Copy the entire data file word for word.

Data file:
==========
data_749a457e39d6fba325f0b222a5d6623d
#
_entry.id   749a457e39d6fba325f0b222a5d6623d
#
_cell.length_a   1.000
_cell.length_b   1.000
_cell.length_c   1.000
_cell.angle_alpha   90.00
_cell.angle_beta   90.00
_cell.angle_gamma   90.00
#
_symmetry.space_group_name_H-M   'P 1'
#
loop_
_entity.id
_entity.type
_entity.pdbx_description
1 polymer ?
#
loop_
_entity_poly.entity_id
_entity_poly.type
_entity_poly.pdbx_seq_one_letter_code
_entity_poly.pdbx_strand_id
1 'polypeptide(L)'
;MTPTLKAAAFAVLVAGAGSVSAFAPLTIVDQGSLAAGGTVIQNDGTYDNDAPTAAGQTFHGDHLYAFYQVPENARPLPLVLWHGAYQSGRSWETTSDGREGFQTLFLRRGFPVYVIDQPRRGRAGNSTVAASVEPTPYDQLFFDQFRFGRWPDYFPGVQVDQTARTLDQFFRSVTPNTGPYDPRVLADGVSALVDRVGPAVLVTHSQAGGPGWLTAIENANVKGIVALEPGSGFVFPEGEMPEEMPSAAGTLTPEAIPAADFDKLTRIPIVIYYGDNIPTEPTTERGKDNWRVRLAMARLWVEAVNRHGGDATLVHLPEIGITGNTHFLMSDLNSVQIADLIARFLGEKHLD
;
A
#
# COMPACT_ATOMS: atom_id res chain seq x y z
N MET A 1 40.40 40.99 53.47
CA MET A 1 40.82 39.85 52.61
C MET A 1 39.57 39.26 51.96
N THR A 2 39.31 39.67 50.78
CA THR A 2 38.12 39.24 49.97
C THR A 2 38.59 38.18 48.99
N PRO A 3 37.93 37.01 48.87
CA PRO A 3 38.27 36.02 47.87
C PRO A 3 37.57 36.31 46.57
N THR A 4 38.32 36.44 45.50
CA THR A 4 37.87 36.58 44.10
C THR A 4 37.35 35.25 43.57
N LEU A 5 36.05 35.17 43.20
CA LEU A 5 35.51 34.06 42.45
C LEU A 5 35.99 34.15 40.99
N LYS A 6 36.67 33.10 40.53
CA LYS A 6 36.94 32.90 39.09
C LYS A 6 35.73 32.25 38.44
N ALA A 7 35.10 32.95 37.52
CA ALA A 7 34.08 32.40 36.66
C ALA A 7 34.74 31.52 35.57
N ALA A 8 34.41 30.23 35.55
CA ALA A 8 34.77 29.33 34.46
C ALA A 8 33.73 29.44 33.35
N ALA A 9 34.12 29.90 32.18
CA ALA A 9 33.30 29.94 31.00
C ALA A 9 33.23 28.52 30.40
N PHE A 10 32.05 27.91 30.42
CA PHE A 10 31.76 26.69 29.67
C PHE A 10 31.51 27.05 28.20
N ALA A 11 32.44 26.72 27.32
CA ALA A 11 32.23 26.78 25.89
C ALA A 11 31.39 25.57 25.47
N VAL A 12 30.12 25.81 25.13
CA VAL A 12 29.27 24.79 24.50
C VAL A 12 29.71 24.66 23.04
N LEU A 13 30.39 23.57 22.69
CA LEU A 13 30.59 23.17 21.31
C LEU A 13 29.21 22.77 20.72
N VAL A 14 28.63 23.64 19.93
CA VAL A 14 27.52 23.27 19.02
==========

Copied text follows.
data_749a457e39d6fba325f0b222a5d6623d
#
_entry.id   749a457e39d6fba325f0b222a5d6623d
#
_cell.length_a   1.000
_cell.length_b   1.000
_cell.length_c   1.000
_cell.angle_alpha   90.00
_cell.angle_beta   90.00
_cell.angle_gamma   90.00
#
_symmetry.space_group_name_H-M   'P 1'
#
loop_
_entity.id
_entity.type
_entity.pdbx_description
1 polymer ?
#
loop_
_entity_poly.entity_id
_entity_poly.type
_entity_poly.pdbx_seq_one_letter_code
_entity_poly.pdbx_strand_id
1 'polypeptide(L)'
;MTPTLKAAAFAVLVAGAGSVSAFAPLTIVDQGSLAAGGTVIQNDGTYDNDAPTAAGQTFHGDHLYAFYQVPENARPLPLVLWHGAYQSGRSWETTSDGREGFQTLFLRRGFPVYVIDQPRRGRAGNSTVAASVEPTPYDQLFFDQFRFGRWPDYFPGVQVDQTARTLDQFFRSVTPNTGPYDPRVLADGVSALVDRVGPAVLVTHSQAGGPGWLTAIENANVKGIVALEPGSGFVFPEGEMPEEMPSAAGTLTPEAIPAADFDKLTRIPIVIYYGDNIPTEPTTERGKDNWRVRLAMARLWVEAVNRHGGDATLVHLPEIGITGNTHFLMSDLNSVQIADLIARFLGEKHLD
;
A
#
# COMPACT_ATOMS: atom_id res chain seq x y z
N MET A 1 40.40 40.99 53.47
CA MET A 1 40.82 39.85 52.61
C MET A 1 39.57 39.26 51.96
N THR A 2 39.31 39.67 50.78
CA THR A 2 38.12 39.24 49.97
C THR A 2 38.59 38.18 48.99
N PRO A 3 37.93 37.01 48.87
CA PRO A 3 38.27 36.02 47.87
C PRO A 3 37.57 36.31 46.57
N THR A 4 38.32 36.44 45.50
CA THR A 4 37.87 36.58 44.10
C THR A 4 37.35 35.25 43.57
N LEU A 5 36.05 35.17 43.20
CA LEU A 5 35.51 34.06 42.45
C LEU A 5 35.99 34.15 40.99
N LYS A 6 36.67 33.10 40.53
CA LYS A 6 36.94 32.90 39.09
C LYS A 6 35.73 32.25 38.44
N ALA A 7 35.10 32.95 37.52
CA ALA A 7 34.08 32.40 36.66
C ALA A 7 34.74 31.52 35.57
N ALA A 8 34.41 30.23 35.55
CA ALA A 8 34.77 29.33 34.46
C ALA A 8 33.73 29.44 33.35
N ALA A 9 34.12 29.90 32.18
CA ALA A 9 33.30 29.94 31.00
C ALA A 9 33.23 28.52 30.40
N PHE A 10 32.05 27.91 30.42
CA PHE A 10 31.76 26.69 29.67
C PHE A 10 31.51 27.05 28.20
N ALA A 11 32.44 26.72 27.32
CA ALA A 11 32.23 26.78 25.89
C ALA A 11 31.39 25.57 25.47
N VAL A 12 30.12 25.81 25.13
CA VAL A 12 29.27 24.79 24.50
C VAL A 12 29.71 24.66 23.04
N LEU A 13 30.39 23.57 22.69
CA LEU A 13 30.59 23.17 21.31
C LEU A 13 29.21 22.77 20.72
N VAL A 14 28.63 23.64 19.93
CA VAL A 14 27.52 23.27 19.02